A Critical Comparison of The Stag And Roe-Deer
There are six stanzas, which are each seven lines long. This is
written in free verse, it has no rhyming scheme and there is no rhythm
that I can see. The lines are about ten words long, apart from the
last two lines, which are shorter. The title is simple and
straightforward. It is significant that the whole of the stanza is
about people except for the last line, which is about the stag,
keeping a distinction between the two.
The poem is set at Exmoor, which is well known for stag hunting.
Exmoor is in the countryside and has a low population, so the idea of
a traffic jam there is unusual. The presence of so many people is
ludicrous. It takes place in November, a month associated with death
The Stag is written in the third person singular, it is through the
eyes of an unattached observer. This poem is about a hunt, and the
prey is a stag that is running elegantly through the surrounding
countryside. There are lots of spectators and one of them; we are led
to believe, is describing the events of the pursuit.
This poem is proud and refined at the beginning; a stag is running
through his fields and over his forests. This idea is beautiful and
natural. The poem then, however quickly turns sour and the
gracefulness is lost. The beauty of the run changes into the terror of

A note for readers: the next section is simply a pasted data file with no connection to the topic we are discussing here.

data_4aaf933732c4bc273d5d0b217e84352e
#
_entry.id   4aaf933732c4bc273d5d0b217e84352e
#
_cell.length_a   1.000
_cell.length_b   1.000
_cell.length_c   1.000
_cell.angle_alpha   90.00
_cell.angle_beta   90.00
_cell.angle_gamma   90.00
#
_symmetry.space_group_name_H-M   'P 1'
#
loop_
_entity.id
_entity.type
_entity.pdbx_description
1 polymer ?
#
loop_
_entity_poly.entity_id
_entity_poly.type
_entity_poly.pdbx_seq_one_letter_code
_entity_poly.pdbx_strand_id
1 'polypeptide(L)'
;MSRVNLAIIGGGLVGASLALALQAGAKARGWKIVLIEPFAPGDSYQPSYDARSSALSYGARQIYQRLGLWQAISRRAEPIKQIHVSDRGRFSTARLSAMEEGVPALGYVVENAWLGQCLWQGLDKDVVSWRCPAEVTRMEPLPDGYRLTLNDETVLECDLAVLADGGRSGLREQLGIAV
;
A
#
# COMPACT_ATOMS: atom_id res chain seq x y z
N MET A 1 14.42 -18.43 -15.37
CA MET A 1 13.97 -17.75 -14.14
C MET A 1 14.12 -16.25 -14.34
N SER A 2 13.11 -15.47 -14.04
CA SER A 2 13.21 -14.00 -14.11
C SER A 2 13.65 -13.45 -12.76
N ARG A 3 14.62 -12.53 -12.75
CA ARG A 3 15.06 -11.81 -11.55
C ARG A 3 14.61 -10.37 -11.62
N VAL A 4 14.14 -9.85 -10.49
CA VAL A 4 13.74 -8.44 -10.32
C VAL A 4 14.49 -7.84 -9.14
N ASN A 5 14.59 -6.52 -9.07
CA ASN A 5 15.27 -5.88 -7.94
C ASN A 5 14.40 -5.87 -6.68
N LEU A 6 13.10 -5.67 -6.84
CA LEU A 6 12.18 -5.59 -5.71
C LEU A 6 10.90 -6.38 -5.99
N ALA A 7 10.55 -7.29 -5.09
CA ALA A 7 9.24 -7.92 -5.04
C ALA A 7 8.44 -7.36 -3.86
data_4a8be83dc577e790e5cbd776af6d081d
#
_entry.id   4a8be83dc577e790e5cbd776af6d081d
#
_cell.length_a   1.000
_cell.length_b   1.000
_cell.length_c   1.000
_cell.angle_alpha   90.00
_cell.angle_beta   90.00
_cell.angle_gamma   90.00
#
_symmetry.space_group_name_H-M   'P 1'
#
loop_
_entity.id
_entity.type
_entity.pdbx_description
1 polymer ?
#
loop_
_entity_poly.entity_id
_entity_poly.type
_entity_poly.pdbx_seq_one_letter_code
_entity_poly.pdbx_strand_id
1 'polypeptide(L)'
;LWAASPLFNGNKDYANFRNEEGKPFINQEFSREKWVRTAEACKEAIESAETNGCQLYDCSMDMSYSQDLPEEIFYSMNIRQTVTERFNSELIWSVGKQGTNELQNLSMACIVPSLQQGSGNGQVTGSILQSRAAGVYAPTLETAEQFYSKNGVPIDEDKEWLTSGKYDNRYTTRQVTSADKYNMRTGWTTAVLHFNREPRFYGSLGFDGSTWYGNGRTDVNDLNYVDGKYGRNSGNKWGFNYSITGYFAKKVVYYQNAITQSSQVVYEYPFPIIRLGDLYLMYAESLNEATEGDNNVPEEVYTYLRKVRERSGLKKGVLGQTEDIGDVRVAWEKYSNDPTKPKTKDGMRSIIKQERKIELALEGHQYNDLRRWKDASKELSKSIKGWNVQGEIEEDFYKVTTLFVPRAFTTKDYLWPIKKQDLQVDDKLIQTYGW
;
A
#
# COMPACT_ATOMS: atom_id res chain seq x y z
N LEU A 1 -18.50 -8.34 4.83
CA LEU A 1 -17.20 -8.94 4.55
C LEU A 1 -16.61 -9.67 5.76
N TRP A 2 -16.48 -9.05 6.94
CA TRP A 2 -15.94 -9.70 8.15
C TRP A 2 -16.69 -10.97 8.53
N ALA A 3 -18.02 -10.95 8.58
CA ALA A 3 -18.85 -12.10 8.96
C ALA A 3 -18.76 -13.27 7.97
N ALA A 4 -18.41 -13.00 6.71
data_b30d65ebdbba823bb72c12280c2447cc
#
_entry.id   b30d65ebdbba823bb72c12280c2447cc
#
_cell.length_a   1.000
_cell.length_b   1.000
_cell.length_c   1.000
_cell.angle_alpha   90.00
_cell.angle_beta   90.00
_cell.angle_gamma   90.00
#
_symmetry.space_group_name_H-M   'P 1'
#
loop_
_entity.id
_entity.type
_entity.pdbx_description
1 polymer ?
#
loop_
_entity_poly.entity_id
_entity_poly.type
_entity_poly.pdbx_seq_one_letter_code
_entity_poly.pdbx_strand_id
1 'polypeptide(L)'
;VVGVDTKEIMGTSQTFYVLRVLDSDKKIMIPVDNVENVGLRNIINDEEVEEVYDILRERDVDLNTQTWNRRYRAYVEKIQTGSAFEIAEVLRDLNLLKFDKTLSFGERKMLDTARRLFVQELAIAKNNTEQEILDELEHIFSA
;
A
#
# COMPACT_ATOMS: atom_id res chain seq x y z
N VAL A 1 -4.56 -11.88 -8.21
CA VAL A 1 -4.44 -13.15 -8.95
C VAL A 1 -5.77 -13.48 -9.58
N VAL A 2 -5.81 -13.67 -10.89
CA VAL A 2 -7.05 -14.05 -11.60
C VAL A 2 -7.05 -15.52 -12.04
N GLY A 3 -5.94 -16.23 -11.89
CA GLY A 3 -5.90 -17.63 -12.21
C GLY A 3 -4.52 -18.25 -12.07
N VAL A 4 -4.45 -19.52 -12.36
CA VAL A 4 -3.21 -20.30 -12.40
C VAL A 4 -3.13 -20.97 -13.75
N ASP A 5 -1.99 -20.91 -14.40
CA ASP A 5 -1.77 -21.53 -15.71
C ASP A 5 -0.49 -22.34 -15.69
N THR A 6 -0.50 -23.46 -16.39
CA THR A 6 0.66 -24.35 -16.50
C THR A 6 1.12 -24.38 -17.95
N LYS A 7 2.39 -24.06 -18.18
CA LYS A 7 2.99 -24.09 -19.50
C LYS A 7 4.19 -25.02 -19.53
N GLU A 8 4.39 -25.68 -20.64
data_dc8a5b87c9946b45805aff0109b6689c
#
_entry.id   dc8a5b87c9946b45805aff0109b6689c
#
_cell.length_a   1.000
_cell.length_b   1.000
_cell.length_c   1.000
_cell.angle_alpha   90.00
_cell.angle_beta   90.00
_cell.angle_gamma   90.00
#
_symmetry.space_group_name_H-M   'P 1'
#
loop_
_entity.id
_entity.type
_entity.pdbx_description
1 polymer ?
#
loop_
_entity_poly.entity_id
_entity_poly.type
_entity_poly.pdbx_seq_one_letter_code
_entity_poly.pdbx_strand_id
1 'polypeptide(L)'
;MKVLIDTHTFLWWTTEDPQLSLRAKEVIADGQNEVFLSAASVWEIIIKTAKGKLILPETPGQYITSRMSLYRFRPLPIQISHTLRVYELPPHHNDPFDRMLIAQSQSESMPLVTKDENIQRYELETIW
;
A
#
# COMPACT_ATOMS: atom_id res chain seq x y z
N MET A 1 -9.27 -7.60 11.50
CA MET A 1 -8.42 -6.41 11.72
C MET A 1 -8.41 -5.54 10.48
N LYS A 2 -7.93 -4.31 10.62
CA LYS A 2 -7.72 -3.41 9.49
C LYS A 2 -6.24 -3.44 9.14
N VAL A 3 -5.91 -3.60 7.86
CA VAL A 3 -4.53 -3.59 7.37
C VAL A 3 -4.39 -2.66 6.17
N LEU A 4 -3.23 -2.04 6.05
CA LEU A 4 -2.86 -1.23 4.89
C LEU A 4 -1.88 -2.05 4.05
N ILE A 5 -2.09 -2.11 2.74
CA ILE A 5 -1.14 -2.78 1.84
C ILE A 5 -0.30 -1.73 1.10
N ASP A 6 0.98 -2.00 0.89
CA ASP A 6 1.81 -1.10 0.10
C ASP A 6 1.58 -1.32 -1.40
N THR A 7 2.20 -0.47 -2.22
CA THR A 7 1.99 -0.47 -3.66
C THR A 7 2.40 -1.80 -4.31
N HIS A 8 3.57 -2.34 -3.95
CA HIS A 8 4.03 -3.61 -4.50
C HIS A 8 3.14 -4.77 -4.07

the chase. The pace of the poem picking up also reflects this.
This poem also uses personification throughout, it is called "his
private forest", and again near the end the stag is described as
"weeping", giving the stag human qualities.
The people in this poem are seen as being selfish and undignified,
which creates a comparison to the Stag who is graceful, and it makes
the whole event seem very uncivilised.
This poem shows the horror of hunting animals, and using
personification makes the idea seem even more inhumane. The words used
to describe the stag are usually associated with humans. This makes
you ask yourself if this animal were human would it be being treated
in such a way, and if not, why do we feel we have the right to treat
weaker creatures in such an appalling manner.
The poem gives us the feeling that the stag is in great pain, the use
of words such as "weeping" and sentences such as "his heart became
just a club" reflect this. This use of word manipulates the reader
into feeling a great pathos for the stag.
The end of the poem has a great build in tension, it seems threatening
and it has been used effectively throughout the poem. It is quite a
distressing poem and the anti-climax created makes us feel a great
anger towards, not only the hunters, but also the spectators. The
ambiguity at whether the stag dies or not, or perhaps whether the
crowd did not see the death, leaves us feeling incensed at the
disappointment of the gathering.
The idea of the natural and the 'man-made' world merging is very
important in this, as with most of Ted Hughes...